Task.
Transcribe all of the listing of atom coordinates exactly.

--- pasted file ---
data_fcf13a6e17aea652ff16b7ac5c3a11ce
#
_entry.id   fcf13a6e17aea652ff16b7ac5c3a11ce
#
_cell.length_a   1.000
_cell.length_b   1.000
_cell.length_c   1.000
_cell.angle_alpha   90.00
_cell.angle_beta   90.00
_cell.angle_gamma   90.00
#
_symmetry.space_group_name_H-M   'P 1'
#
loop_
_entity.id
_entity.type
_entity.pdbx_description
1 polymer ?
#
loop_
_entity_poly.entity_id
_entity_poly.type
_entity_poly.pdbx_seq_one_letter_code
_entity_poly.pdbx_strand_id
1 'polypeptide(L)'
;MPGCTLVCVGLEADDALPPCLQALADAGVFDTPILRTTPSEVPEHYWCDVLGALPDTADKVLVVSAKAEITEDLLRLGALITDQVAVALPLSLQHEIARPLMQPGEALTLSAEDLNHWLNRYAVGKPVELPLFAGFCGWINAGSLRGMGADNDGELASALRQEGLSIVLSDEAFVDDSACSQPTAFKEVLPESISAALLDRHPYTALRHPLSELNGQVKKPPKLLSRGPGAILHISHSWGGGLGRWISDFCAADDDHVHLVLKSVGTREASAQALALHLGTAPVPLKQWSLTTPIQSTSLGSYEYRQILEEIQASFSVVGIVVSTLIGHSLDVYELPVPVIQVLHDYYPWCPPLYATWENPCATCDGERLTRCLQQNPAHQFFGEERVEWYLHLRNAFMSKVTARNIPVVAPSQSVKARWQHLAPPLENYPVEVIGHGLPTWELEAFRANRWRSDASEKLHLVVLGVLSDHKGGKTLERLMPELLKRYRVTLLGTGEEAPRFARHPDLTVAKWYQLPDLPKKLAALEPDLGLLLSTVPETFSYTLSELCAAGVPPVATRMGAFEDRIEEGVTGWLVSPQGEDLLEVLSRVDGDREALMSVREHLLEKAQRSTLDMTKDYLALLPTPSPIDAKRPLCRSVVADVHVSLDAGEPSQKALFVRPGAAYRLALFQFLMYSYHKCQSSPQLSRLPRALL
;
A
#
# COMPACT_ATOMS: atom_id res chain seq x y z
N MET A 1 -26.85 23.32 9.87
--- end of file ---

data_fcf13a6e17aea652ff16b7ac5c3a11ce
#
_entry.id   fcf13a6e17aea652ff16b7ac5c3a11ce
#
_cell.length_a   1.000
_cell.length_b   1.000
_cell.length_c   1.000
_cell.angle_alpha   90.00
_cell.angle_beta   90.00
_cell.angle_gamma   90.00
#
_symmetry.space_group_name_H-M   'P 1'
#
loop_
_entity.id
_entity.type
_entity.pdbx_description
1 polymer ?
#
loop_
_entity_poly.entity_id
_entity_poly.type
_entity_poly.pdbx_seq_one_letter_code
_entity_poly.pdbx_strand_id
1 'polypeptide(L)'
;MPGCTLVCVGLEADDALPPCLQALADAGVFDTPILRTTPSEVPEHYWCDVLGALPDTADKVLVVSAKAEITEDLLRLGALITDQVAVALPLSLQHEIARPLMQPGEALTLSAEDLNHWLNRYAVGKPVELPLFAGFCGWINAGSLRGMGADNDGELASALRQEGLSIVLSDEAFVDDSACSQPTAFKEVLPESISAALLDRHPYTALRHPLSELNGQVKKPPKLLSRGPGAILHISHSWGGGLGRWISDFCAADDDHVHLVLKSVGTREASAQALALHLGTAPVPLKQWSLTTPIQSTSLGSYEYRQILEEIQASFSVVGIVVSTLIGHSLDVYELPVPVIQVLHDYYPWCPPLYATWENPCATCDGERLTRCLQQNPAHQFFGEERVEWYLHLRNAFMSKVTARNIPVVAPSQSVKARWQHLAPPLENYPVEVIGHGLPTWELEAFRANRWRSDASEKLHLVVLGVLSDHKGGKTLERLMPELLKRYRVTLLGTGEEAPRFARHPDLTVAKWYQLPDLPKKLAALEPDLGLLLSTVPETFSYTLSELCAAGVPPVATRMGAFEDRIEEGVTGWLVSPQGEDLLEVLSRVDGDREALMSVREHLLEKAQRSTLDMTKDYLALLPTPSPIDAKRPLCRSVVADVHVSLDAGEPSQKALFVRPGAAYRLALFQFLMYSYHKCQSSPQLSRLPRALL
;
A
#
# COMPACT_ATOMS: atom_id res chain seq x y z
N MET A 1 -26.85 23.32 9.87